May 03, 2005

The Green Zone is for conquering and unconquering only

Insurgent mortars hit LSA Anaconda on a daily basis. (Don't worry, it's an enormous base, the chance of actually getting hit by one is astronomically small.) The other night a barrage of about half a dozen hit maybe half a mile away from me, waking me up even though they weren't loud - there's something about that crrrrump that kicks you into wakefulness. I went back to sleep, was rewoken by the red alert siren, and went back to sleep again, as did almost everyone else in the tent; you're supposed to find a hardened bunker for the duration of the red alert, if you're on active duty, but nobody here takes the siren seriously. It's the boy that cried Mortar. Here it goes again, as I type.

Word is that one shell smacked into a shower trailer in which a soldier was showering. Fortunately for him it a) missed his stall and b) failed to explode. No word on whether the hot water was interrupted, or on whether he dried and dressed before leaving.

Last night a strong dusty wind turned into a full-on storm. It rained mud; the wind had kicked the dust up into the air, and the raindrops brought it back down. The storm grew so strong that main billeting tent (not where you sleep, but where you check in / watch TV / eat / get books / make phone calls / read Internet) half-collapsed and had to be rebuilt this morning. The walls of my tent whipped back and forth, the wooden doors slammed open and shut, and outside the wind howled and the mud spattered down.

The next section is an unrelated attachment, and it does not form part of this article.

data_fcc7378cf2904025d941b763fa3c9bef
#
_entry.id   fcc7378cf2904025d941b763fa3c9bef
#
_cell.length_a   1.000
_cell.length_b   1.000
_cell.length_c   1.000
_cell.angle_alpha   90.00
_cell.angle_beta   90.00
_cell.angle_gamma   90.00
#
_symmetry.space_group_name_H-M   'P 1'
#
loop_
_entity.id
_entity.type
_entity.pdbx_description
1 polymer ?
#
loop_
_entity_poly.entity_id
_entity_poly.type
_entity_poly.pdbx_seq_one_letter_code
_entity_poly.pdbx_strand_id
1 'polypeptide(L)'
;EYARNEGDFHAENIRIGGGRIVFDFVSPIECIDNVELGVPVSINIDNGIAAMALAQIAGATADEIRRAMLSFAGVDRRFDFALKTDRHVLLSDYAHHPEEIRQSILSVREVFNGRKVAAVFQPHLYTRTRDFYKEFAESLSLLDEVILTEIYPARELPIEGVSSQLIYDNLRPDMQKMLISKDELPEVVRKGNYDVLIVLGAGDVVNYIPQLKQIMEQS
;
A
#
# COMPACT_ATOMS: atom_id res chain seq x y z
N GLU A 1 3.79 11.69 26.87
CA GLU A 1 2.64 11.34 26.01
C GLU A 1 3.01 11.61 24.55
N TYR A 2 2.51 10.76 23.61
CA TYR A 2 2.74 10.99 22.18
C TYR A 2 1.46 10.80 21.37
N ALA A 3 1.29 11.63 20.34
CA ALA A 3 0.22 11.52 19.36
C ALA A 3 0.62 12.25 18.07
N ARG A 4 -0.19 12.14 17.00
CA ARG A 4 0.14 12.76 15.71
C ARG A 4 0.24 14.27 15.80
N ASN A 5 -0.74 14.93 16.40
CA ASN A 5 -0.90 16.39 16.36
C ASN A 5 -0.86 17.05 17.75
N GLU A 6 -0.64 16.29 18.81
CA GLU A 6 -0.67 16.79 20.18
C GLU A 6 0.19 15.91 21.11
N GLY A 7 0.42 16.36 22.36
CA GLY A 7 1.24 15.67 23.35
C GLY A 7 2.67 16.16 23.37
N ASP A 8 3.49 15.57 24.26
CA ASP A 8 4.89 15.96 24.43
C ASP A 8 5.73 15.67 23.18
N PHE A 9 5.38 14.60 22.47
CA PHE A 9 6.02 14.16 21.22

The Green Zone is a very weird place. It's a vast patch of prime Baghdad real estate, a collection of palaces, embassies, stadia, huge decorated archways, hotels and government buildings, all tucked into an arm of the Tigris River. Not that you can see the river much. The huge, continuous wall of twelve-foot high concrete topped by an endless cylinder of DNA-like concertina wire sees to that. This entire city district has been sealed off, interrupted only by a dozen or so checkpoints.

Within is the downtown of a poor-but-not-too-poor city - wide streets, uneven cobblestoned sidewalks, and vast tyrant-ego-stroking architecture - turned into a paranoid armed camp. Especially in the district where I arrived. All the roads here are lined by more concrete-barrier walls. Another wall surrounds the helipad. The streets, parking lots, helipad, PX entrance, and compound entrances are watched by heavily armed Gurkha sentries, and believe me, a tougher-looking bunch of hombres you never did see. Smaller concrete barriers, sandbagged, block traffic. Lines of armoured Humvees with machine-gun turrets are parked on the street. Concertina wire is everywhere; in places you have to watch where you're going just walking down the road, to avoid a dangling strand. And the piece de paranoid resistance is the US Embassy, once Saddam's presidential palace, now guarded by Gurkhas, Marines, walls, cameras, and presumably every other form of defence known to mankind. I tried but failed to gain access; you need an active-duty DoD badge or a yellow embassy badge.